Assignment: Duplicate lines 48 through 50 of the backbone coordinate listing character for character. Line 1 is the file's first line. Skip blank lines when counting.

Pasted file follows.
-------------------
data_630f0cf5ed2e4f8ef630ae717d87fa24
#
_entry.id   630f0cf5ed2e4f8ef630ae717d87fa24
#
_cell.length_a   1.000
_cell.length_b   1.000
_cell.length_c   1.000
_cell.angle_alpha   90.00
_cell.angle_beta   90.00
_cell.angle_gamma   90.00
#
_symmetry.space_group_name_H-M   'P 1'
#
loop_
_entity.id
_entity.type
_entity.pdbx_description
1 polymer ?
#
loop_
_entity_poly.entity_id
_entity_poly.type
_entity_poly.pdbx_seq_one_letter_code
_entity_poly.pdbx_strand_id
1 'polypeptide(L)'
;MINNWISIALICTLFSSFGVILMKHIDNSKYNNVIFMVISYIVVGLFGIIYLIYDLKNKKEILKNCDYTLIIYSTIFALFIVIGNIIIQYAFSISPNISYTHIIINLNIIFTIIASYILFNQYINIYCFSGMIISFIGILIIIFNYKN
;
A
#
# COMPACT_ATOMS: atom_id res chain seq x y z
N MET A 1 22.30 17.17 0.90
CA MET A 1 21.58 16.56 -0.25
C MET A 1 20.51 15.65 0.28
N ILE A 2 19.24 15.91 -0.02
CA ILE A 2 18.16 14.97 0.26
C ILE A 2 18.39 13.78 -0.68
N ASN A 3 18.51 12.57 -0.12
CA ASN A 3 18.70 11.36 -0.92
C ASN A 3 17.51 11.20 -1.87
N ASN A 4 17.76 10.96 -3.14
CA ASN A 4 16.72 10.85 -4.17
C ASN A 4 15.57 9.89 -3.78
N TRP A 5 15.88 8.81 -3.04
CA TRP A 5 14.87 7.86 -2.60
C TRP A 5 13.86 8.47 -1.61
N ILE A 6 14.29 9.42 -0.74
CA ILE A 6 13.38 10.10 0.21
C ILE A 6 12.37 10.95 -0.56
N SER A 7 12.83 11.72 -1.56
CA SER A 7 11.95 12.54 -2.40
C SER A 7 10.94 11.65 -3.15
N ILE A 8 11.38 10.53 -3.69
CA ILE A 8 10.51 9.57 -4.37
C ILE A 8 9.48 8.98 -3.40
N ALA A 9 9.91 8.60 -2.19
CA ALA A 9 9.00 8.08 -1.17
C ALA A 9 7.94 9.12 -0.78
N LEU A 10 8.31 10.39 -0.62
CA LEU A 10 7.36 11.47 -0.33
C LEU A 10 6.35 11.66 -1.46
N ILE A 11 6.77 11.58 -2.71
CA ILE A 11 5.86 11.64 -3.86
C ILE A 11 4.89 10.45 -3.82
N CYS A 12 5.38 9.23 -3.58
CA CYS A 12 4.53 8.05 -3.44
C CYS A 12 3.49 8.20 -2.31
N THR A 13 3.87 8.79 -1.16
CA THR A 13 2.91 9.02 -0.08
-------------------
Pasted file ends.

C ILE A 6 12.37 10.95 -0.56
N SER A 7 12.83 11.72 -1.56
CA SER A 7 11.95 12.54 -2.40